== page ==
For this reason, Snape had no qualms about leaving his sixth-year Potions class to prepare their ingredients for the morning's lesson by themselves. He knew there would be no horsing around in the laboratory while he was at the library. He went straight to the archives of the Daily Prophet, miniaturized and tucked into rows of tidy drawers in the periodicals section. He pulled out the three drawers representing the last fifteen years and brought them back to the classroom.
He found no articles describing the Black Lightning or Atra Fulminis curse until an issue from ten years earlier. Naturally, it contained nothing useful, only that the new Charms professor at Hogwarts was afflicted by the curse once thought to be only legend. This led to a series of rather predictable letters to the editor, decrying the institution for subjecting children to the unknown risks of exposure to the vestiges of the curse, followed by high-handed moralizing about the zealotry of fear. Not one of the bloody idiots bothered to comment about the curse itself, how it had been cast or how Pendragon managed to both survive and contain it. Snape Reduced the newspapers and shoved them back in the drawers; they would sort themselves into order eventually, and he was too fed up to be bothered.
By then the third-year students had arrived, and although he knew they would behave themselves, he didn't trust them alone with their ingredients. Thus Snape was unable to return to the library until nearly lunchtime, and hauled his box of Charms and DADA journals right to the Great Hall. Pendragon had already dined and departed per her usual routine, and Potter eyed his selection of journals with a budding sneer.
"You know, you might try speaking to her sometime, Snape. All you have to do is ask her politely, and she'll tell you about it. You don't have to research her like some sort of specimen."
"I have a better idea, Potter. Why don't you enlighten me instead, since you seem to know so much about her?"
Potter drew his brows together until they nearly met. "I can't believe you would rather talk to me than... anyone else, as a matter of fact."
"Spare the dramatics, Potter. I've said barely twenty words to the woman since I arrived; I can hardly expect her confidence." Particularly since all of those words were unkind, he thought, then grimaced inwardly for being so maudlin twice in one day.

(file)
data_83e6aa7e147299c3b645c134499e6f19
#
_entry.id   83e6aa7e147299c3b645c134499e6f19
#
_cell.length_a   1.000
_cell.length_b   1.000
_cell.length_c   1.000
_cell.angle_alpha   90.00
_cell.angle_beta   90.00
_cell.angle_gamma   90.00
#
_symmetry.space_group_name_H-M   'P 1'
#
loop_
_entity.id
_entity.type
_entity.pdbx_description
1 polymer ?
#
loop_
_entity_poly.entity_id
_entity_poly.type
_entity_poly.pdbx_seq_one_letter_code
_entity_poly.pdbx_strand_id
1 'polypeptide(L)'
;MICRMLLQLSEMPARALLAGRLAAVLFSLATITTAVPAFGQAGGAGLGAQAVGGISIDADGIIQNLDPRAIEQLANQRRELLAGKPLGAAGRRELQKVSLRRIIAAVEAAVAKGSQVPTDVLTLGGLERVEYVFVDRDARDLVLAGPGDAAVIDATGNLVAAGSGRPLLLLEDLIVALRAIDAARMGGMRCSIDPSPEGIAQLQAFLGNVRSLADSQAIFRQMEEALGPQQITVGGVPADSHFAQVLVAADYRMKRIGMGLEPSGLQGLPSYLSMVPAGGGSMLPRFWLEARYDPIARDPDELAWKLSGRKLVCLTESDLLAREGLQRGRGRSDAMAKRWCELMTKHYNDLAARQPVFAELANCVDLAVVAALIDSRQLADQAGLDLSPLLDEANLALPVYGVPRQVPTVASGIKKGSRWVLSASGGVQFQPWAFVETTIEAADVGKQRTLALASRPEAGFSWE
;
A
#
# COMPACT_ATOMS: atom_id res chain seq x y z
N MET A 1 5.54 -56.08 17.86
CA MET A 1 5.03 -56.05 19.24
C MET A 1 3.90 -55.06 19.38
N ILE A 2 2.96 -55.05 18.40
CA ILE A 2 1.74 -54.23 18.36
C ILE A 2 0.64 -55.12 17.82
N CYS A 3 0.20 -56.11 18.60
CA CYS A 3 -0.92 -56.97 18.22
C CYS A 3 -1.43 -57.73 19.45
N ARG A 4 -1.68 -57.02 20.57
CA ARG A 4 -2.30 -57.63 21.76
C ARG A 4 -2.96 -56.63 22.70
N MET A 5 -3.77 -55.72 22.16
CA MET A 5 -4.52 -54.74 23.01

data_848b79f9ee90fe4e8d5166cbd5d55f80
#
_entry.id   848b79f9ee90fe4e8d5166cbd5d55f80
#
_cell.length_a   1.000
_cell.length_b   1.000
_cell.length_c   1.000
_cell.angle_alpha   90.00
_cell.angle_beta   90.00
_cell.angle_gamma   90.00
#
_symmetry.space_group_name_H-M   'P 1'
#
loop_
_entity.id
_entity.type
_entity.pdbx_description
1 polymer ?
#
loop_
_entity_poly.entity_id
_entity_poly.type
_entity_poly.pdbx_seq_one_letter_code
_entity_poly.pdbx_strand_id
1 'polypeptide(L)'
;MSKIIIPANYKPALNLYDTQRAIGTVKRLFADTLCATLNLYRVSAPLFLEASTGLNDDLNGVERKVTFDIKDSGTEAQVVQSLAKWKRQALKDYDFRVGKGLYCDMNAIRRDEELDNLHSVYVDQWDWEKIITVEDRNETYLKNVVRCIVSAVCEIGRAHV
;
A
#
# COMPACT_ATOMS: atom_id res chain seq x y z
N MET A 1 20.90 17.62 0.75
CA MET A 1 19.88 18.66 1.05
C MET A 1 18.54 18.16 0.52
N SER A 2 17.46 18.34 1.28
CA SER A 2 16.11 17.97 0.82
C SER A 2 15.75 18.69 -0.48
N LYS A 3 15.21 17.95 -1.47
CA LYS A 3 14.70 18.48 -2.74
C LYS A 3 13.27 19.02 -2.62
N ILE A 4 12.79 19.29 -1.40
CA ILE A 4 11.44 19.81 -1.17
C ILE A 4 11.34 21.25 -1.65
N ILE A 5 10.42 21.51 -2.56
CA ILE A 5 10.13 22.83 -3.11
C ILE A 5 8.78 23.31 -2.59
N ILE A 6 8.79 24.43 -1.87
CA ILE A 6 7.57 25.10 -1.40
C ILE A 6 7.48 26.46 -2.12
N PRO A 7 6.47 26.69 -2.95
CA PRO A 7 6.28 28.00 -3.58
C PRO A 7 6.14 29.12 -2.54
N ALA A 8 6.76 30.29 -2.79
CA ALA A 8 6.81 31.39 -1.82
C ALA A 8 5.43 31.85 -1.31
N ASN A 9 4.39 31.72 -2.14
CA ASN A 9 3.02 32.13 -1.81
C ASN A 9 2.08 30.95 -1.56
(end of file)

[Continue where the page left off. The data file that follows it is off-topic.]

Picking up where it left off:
Potter's eyes narrowed. "Why are you suddenly so interested, anyway?"
Snape closed his eyes and drew a deep breath before replying. "Professional curiosity, Potter. A mythical curse has become real. The last time I checked, this institution supported study and research."
Laying both hands flat upon the table, Potter quietly said, "And last time I checked, Black Lightning was considered Dark magic." He leaned forward, keeping his hands in full view, projecting the obvious message that he needed no wand to enforce his point. "That, Professor Snape, is my field."
"Has it occurred to you, Professor Potter, that I might try to develop a cure for Pendragon's affliction?"
Potter's green eyes grew colder still. "Not even for a minute."
Snape smiled bitterly. "So cynical. You've practically snatched the pebble from my hand."
They finished their lunch in silence, and Snape retired with his stacks of journals to the relative peace of his classroom.
By the last day of the fall term at Hogwarts, Snape had read every credible article about the Atra Fulminis curse. There weren't many, and it took him considerable time to locate them. Pendragon had been in Peru when she was struck down twelve years ago, and the story was kept largely under wraps by more than one news agency.